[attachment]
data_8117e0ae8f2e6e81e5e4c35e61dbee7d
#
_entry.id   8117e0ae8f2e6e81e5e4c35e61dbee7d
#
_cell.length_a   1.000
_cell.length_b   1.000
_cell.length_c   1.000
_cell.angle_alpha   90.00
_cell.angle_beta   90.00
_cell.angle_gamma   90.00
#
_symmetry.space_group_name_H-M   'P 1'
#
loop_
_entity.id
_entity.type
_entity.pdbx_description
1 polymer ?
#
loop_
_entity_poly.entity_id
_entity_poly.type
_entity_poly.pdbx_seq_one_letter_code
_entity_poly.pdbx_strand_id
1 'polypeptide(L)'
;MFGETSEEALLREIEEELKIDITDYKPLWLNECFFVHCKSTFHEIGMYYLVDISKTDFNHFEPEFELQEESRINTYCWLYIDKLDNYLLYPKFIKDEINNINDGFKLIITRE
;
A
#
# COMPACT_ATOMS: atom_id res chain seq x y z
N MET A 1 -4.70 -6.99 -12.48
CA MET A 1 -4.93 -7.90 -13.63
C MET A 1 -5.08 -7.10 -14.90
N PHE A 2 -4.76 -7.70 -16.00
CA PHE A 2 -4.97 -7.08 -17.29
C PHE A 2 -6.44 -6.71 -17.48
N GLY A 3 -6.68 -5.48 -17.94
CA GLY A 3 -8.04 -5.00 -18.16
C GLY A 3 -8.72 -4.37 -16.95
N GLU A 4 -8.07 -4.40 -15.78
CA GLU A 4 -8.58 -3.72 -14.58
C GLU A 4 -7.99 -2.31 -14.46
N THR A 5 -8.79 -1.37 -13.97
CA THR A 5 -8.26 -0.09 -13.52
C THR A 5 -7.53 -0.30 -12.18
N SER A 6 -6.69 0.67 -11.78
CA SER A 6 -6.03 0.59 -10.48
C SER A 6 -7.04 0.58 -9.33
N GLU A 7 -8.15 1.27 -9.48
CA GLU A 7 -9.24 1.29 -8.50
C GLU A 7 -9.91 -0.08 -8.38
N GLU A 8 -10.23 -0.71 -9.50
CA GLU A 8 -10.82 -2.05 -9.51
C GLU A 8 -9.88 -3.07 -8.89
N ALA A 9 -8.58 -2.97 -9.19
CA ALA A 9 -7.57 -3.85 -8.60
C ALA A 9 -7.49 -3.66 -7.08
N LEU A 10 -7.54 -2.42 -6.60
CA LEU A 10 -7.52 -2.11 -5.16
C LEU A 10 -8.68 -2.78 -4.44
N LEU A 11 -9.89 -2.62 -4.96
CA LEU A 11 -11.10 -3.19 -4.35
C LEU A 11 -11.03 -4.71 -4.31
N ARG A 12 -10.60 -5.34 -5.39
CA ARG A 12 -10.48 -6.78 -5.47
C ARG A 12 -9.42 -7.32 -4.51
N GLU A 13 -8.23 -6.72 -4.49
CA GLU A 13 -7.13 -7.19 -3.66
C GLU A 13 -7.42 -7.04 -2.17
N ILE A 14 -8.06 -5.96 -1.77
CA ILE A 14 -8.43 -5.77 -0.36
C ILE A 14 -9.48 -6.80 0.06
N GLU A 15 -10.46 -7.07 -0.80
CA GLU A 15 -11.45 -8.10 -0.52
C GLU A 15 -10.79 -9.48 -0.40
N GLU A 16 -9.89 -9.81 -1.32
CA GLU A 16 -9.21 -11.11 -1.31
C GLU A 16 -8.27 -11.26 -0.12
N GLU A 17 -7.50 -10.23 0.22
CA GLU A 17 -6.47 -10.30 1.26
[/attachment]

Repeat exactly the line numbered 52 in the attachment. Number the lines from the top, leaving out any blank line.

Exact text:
N GLU A 8 -10.23 -0.71 -9.50